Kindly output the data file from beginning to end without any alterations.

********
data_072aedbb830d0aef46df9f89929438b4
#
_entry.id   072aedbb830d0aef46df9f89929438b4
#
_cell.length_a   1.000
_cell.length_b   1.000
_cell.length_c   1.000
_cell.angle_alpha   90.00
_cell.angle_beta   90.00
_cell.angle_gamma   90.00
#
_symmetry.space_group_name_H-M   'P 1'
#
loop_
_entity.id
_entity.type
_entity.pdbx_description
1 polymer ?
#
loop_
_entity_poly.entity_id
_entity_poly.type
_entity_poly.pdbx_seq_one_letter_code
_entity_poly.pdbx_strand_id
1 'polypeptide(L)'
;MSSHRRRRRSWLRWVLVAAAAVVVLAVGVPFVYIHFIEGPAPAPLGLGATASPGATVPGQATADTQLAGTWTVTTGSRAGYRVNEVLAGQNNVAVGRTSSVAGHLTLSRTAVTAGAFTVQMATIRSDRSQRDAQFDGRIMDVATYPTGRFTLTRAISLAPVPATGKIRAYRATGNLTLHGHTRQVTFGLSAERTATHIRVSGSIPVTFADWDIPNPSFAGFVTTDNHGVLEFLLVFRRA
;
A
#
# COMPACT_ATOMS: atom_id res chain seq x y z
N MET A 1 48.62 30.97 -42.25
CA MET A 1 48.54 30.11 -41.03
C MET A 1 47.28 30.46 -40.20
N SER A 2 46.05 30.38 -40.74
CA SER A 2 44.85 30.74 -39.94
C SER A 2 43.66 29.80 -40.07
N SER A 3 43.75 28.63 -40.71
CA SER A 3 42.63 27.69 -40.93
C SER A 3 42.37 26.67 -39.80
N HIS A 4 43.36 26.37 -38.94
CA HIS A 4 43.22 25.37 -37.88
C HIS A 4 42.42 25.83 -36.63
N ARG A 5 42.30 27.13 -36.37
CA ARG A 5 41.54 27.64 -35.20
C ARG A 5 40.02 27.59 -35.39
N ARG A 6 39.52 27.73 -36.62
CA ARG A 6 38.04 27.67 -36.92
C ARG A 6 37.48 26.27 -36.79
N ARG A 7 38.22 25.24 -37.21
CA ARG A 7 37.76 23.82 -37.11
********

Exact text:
data_072aedbb830d0aef46df9f89929438b4
#
_entry.id   072aedbb830d0aef46df9f89929438b4
#
_cell.length_a   1.000
_cell.length_b   1.000
_cell.length_c   1.000
_cell.angle_alpha   90.00
_cell.angle_beta   90.00
_cell.angle_gamma   90.00
#
_symmetry.space_group_name_H-M   'P 1'
#
loop_
_entity.id
_entity.type
_entity.pdbx_description
1 polymer ?
#
loop_
_entity_poly.entity_id
_entity_poly.type
_entity_poly.pdbx_seq_one_letter_code
_entity_poly.pdbx_strand_id
1 'polypeptide(L)'
;MSSHRRRRRSWLRWVLVAAAAVVVLAVGVPFVYIHFIEGPAPAPLGLGATASPGATVPGQATADTQLAGTWTVTTGSRAGYRVNEVLAGQNNVAVGRTSSVAGHLTLSRTAVTAGAFTVQMATIRSDRSQRDAQFDGRIMDVATYPTGRFTLTRAISLAPVPATGKIRAYRATGNLTLHGHTRQVTFGLSAERTATHIRVSGSIPVTFADWDIPNPSFAGFVTTDNHGVLEFLLVFRRA
;
A
#
# COMPACT_ATOMS: atom_id res chain seq x y z
N MET A 1 48.62 30.97 -42.25
CA MET A 1 48.54 30.11 -41.03
C MET A 1 47.28 30.46 -40.20
N SER A 2 46.05 30.38 -40.74
CA SER A 2 44.85 30.74 -39.94
C SER A 2 43.66 29.80 -40.07
N SER A 3 43.75 28.63 -40.71
CA SER A 3 42.63 27.69 -40.93
C SER A 3 42.37 26.67 -39.80
N HIS A 4 43.36 26.37 -38.94
CA HIS A 4 43.22 25.37 -37.88
C HIS A 4 42.42 25.83 -36.63
N ARG A 5 42.30 27.13 -36.37
CA ARG A 5 41.54 27.64 -35.20
C ARG A 5 40.02 27.59 -35.39
N ARG A 6 39.52 27.73 -36.62
CA ARG A 6 38.04 27.67 -36.92
C ARG A 6 37.48 26.27 -36.79
N ARG A 7 38.22 25.24 -37.21
CA ARG A 7 37.76 23.82 -37.11